Any nation that could vote Dad’s Army among the top five situation comedies of all time is suffering from a colossal surfeit of nostalgia. We’re famous for it, after all. An evening spent flicking between the five terrestrial TV channels, not to mention their 60 satellite counterparts, must surely convince a Martian that many of us are still on fire-watch duty, scanning the skies for bombers.
In fact, the past is so dramatically present we might all be completing the punishment clause of Santayana’s edict: “Those who cannot remember the past are condemned to repeat it.” And mostly on BBC2.
And I might have said as much, as we motored along the coast road, past the stone-strewn margins of the Firth of Forth, the washed-out dune grasses and the occasional, triumphant stretch of sand. But such musings would have necessitated another fiver in the nostalgia penalty box.
And I needed all my available loot for the bumper nostalgia fest to come. We were heading for La Potiniere in Gullane’s Main Street – a tiny restaurant with a massive memory bank. Ask any Edinburgh citizen of a certain age (and income bracket) about La Potiniere and the anecdotes will flow faster than wine. Not all that surprising if an Edinburgh hand is holding the bottle, I’ll admit, but it doesn’t diminish the fondness with which this chintzy little place, with its echoes of a hi-de-hi beach chalet, has been held by the capital’s citizens for over 25 years. Until March 2002, that is, when David and Hilary Brown put up the For Sale sign to bring a culinary era to an end.
In the 18 months during which the restaurant was closed, I noticed that the recalled talents of the Browns grew faster than a fisherman’s escaped trout. The single Michelin star which they had won – a remarkable achievement for a husband-and-wife team with no formal training – was scarcely sufficient reward for all the vanished fabulousness. Who would dare to wear the thorny crown of the successor? I felt a pang of sympathy when the new owners, Mary Runciman and Keith Marley, took over. Could impressive credentials from some of the most celebrated kitchens in Europe compete with the elusive treachery of nostalgia?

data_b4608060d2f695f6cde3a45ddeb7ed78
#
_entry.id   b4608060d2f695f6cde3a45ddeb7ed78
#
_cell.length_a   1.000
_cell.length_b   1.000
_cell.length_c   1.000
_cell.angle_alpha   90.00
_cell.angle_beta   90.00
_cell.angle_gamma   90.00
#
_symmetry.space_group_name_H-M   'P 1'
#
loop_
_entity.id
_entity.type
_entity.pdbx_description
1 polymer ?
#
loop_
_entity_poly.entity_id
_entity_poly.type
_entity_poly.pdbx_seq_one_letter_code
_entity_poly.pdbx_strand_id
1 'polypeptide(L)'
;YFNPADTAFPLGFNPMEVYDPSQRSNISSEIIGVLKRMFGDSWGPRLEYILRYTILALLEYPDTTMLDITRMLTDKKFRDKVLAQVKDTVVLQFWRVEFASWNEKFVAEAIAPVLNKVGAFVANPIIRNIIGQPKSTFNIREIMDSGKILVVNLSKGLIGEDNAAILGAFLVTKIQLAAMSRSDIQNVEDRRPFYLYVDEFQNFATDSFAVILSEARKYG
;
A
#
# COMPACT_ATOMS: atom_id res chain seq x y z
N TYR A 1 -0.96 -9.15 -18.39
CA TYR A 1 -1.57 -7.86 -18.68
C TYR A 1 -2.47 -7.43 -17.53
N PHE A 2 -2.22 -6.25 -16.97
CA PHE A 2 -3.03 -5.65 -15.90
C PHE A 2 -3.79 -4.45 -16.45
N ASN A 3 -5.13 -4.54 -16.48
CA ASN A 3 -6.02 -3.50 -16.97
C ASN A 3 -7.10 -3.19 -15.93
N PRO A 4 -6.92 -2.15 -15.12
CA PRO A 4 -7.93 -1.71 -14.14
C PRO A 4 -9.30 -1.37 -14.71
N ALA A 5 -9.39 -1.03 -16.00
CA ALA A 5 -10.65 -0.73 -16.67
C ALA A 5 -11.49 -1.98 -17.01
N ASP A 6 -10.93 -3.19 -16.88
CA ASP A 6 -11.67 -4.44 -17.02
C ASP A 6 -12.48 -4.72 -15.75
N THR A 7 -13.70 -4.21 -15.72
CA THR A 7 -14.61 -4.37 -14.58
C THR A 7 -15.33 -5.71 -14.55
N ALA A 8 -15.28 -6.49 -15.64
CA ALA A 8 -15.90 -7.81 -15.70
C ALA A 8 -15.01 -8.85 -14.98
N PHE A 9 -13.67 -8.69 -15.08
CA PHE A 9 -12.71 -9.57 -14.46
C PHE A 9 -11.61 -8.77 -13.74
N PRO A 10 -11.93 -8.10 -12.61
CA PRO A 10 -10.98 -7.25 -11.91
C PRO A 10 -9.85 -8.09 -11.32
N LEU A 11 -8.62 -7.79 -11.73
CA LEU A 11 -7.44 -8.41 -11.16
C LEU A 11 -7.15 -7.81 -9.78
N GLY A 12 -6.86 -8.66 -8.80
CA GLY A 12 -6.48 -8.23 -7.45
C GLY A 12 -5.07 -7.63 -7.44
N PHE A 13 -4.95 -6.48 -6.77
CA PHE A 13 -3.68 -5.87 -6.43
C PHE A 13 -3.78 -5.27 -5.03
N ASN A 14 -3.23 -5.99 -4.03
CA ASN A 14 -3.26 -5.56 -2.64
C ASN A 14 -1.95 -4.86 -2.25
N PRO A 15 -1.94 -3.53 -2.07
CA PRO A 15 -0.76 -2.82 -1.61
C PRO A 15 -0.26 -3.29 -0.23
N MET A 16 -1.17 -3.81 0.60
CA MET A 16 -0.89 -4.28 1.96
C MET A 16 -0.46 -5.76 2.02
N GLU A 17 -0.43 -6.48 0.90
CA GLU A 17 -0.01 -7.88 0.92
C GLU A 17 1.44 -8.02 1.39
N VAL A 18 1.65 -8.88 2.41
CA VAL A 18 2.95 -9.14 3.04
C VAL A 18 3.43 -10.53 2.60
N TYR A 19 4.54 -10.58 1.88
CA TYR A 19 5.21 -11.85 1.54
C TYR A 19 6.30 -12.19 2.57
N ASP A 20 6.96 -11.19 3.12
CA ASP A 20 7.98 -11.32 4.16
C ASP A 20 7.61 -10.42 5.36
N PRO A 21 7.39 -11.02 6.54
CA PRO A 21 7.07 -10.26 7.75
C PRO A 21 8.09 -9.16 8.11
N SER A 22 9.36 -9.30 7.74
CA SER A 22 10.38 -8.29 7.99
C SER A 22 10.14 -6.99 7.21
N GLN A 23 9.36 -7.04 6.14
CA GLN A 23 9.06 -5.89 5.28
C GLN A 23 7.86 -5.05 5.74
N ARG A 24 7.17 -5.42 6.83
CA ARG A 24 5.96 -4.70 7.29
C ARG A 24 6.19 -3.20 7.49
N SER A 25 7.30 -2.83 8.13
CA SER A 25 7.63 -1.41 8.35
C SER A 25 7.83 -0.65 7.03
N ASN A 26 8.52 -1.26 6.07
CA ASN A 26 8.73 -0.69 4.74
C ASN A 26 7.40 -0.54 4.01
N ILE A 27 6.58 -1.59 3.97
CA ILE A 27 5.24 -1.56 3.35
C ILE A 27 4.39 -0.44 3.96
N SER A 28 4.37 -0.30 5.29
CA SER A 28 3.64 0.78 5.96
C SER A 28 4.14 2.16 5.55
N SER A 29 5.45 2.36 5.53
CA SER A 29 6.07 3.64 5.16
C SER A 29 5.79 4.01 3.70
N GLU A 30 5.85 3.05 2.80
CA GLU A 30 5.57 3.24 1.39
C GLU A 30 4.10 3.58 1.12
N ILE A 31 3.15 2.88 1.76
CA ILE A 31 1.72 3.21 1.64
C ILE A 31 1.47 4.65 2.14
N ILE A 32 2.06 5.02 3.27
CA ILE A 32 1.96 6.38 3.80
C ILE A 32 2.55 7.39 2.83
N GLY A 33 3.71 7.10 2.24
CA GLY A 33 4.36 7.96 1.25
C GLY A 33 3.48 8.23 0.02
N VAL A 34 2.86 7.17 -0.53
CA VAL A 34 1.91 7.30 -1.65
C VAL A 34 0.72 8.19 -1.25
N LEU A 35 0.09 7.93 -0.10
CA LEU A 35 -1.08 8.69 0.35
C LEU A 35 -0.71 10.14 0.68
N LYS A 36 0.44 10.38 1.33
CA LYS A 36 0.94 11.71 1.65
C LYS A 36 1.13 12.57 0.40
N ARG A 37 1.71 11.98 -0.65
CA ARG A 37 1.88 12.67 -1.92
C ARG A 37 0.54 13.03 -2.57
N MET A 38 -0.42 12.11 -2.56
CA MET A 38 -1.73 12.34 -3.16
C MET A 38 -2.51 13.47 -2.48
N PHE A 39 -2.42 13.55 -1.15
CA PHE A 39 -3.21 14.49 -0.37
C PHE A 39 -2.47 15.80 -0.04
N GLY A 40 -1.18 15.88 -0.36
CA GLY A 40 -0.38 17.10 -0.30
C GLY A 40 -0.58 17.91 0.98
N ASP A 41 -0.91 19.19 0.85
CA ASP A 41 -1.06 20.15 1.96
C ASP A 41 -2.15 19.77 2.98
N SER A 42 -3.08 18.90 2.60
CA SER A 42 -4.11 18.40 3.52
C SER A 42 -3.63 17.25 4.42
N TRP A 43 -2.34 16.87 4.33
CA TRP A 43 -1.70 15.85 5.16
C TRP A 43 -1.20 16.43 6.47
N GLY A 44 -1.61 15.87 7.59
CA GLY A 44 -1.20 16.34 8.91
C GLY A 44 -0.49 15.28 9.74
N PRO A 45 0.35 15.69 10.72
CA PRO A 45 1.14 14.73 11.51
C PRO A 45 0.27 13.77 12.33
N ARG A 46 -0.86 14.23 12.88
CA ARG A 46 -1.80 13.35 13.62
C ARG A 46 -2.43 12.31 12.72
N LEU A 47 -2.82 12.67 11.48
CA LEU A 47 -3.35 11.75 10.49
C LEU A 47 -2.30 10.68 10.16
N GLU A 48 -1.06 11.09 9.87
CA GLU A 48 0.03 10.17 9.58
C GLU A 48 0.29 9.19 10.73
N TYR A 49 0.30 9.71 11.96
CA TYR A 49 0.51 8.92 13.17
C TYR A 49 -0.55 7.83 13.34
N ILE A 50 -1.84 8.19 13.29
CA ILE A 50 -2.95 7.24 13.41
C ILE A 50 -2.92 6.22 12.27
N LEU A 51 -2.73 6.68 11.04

Well, Mary and Keith have had over a year to grapple with their slippery legacy and create their own style. This was never likely to show itself too vividly in the decor, as the intimate, 30-cover space with its cottagey windows and low ceiling scarcely lends itself to revolutionary chic. Hence, at a first glance, things seem much as they were before: floral curtains, oak sideboard, crisp damask.
The biggest – and, dare I say it – most welcome change is that the menu now offers some choice. Hilary’s idiosyncracy was a dinner-party ambience where all the guests were asked to arrive together and a five-course set menu presented, as though by a lavish and hugely skilled hostess.
At lunchtime there is now a choice of three starters, two mains and two puddings or cheese at 15.50 for two courses, 18 for three. Dinner offers four courses for 35.
I began with a terrine of chicken, ham, foie gras and leek, while my companion in nostalgia ordered parmesan tart which had an almost narcotic effect on her. “This is good,” she enthused. Then: “This is better than good. It’s really excellent – the pastry is to die for.” Never had she encountered a pie base so admirably thin and crumbly – and this woman knows her pies.
My terrine was no less of a success, not too chilled, with a mellow, melting stratification of flavour rather than a mosaic of ingredients, the foie gras lending a voluptuous smoothness and depth. I had intended only to taste it, but ended up plate-polishing with some home-made bread.
As a result, the roast guinea fowl supreme I chose as a main course looked rather daunting. It came surrounded by a selection of intensely flavoured roast vegetables and the sweet enticement of layered parsnips dauphinoise. A wild mush-room jus added another strand of flavour to the moist golden-roasted meat. A flawless assembly, and I could only eat half.
Which was not at all the case at the other side of the table. There, steamed halibut in a champagne sauce was devoured with almost indecent delight.
The same thing occurred with a crunchy little parcel of apple and banana billed as a “money bag” and certainly worth a few, to judge by the spoon-speed it inspired. “The best meal I’ve had in a long time,” was my guest’s verdict. My own is that La Potiniere is as good as it ever was. Perhaps even better.
This article was first published in Scotsman Magazine on 8 July 2004